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A group of people enjoying fireworks while protecting their hearing. The fireworks are colorful and bright, and they fill the sky with a sense of excitement and joy.

Pizza is an interesting thing. As long as it meets a few basic criteria (crust, sauce, cheese, etc.) whatever the toppings, it’s still pizza. That’s similar to hearing loss. As long as you are having a hard time hearing sound, whether it’s due to a blockage, age, loud noise, or whatever else, it’s still hearing loss.

Normally, when you first notice hearing loss (no matter the type), the first thing you need to do is attempt to limit the damage. There are, after all, some easy steps you can take to safeguard your ears and minimize further hearing loss.

Tip 1: Clean your Ears

Did you clean behind your ears? It’s one of those early hygiene lessons you learn (or should have learned), right? But when it comes to the health of your hearing, it’s the inner ear, not behind the ears, that we’re concerned with.

Keeping your ears free of wax buildups can help your hearing in a number of different ways:

  • Over time, untreated hearing loss affects your brain and your ability to interpret sounds.
  • Untidy ears boost your chances of developing an ear infection, which causes swelling that, when severe enough, impedes your ability to hear. Your functional hearing will usually come back when then the infection clears up.
  • If you wear hearing aids, earwax will also interfere with their operation. If this happens you may think that your hearing is getting even worse.
  • When wax accumulation becomes substantial, it can stop sound waves from reaching your inner ear. As a result, your ability to hear becomes weakened.

If you notice earwax accumulation, it’s absolutely not recommended that you dig around in there with a cotton swab. In most instances, a cotton swab will make things worse or cause added damage. Instead, use over-the-counter ear drops.

Tip 2: Avoid loud noises that could result in hearing loss

This one is so instinctive it almost doesn’t need to be on this list. The challenge is that most people have no clue what a “loud noise” actually is. It’s not just blaring speakers or loud rock concerts that harm your hearing, highway driving can be loud enough to damage your ears over a long period of time. The motor on your lawnmower can be very taxing on your ears too. And when you’re out remembering the 4th of July, be mindful to safeguard your ears!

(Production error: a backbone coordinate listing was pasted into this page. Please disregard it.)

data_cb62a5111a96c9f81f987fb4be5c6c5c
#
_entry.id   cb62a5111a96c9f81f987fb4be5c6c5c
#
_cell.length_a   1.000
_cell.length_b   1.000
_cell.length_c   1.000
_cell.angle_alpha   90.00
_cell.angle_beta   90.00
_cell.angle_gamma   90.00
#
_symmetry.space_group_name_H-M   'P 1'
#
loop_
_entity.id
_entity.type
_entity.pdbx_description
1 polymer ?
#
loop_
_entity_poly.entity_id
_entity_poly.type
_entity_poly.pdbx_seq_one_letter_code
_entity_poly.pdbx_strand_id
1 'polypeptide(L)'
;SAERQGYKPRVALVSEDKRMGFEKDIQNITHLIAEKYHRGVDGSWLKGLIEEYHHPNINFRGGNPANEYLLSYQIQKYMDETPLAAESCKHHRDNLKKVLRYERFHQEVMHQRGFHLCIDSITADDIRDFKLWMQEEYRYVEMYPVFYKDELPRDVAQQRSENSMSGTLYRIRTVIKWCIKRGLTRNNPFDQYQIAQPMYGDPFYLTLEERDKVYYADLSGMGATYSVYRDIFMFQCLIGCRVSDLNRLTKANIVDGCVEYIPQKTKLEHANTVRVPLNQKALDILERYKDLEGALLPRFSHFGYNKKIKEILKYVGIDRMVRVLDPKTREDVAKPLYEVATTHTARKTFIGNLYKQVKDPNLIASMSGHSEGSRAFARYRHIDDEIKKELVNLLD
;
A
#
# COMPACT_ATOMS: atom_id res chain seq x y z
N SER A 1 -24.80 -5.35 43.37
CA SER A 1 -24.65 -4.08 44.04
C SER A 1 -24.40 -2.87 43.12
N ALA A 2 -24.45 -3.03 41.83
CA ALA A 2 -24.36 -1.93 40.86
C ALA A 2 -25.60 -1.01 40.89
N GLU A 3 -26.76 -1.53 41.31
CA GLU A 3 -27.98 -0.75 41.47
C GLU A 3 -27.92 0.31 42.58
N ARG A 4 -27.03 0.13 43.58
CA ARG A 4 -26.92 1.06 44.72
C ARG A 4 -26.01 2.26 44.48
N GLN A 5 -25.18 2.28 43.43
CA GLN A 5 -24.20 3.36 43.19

Here are some useful ways to eliminate noise damage:

  • When you can’t avoid being in a loud setting, use hearing protection. If you want to attend a loud rock concert or if you work in a loud factory that’s okay but remember your ear protection. Modern earmuffs and earplugs provide ample protection.
  • When decibel levels get too high, you can use an app on your phone to alert you.
  • When you’re streaming movies or listening to music, keep the headphone volume down. Most cellphones have built-in warnings when you’re nearing a hazardous threshold.

So if you go to a loud event and your hearing seems fine after, that doesn’t mean it is, because hearing loss is usually a gradual progression. Only a hearing specialist can give your ears a clean bill of health.

Tip 3: If you have any hearing loss, get it treated

Hearing loss generally accumulates over time. So, the sooner you catch the damage, the better you’ll be able to stop further damage. So in terms of hearing loss, this is the reason why having it treated is so essential. Your hearing will be in the best possible condition when you stick to the treatment plan we will lay out for you.

Treatment works like this:

  • Brain strain, social withdrawal, and other hearing loss-related health issues can be prevented by hearing aids.
  • Hearing aids can prevent some, but not all, damage. With a hearing aid, you’re unlikely to turn the tv up to damaging volumes. Hearing can prevent further deterioration of your hearing by preventing this kind of damage.
  • We will give you individualized instructions and guidance to help you avoid further damage to your hearing.

Minimize hearing loss – it will benefit you in the long run

Treatment is one of the main ways to prevent hearing loss despite the fact that there’s no cure. Treating your hearing loss correctly will prevent additional damage while preserving your current degree of hearing.

When you wear hearing protection, practice good hygiene, and pursue hearing loss treatment with a hearing specialist, you’re taking the best measures to limit hearing loss while also giving yourself the best chance for healthy hearing in the years to come!

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The site information is for educational and informational purposes only and does not constitute medical advice. To receive personalized advice or treatment, schedule an appointment.
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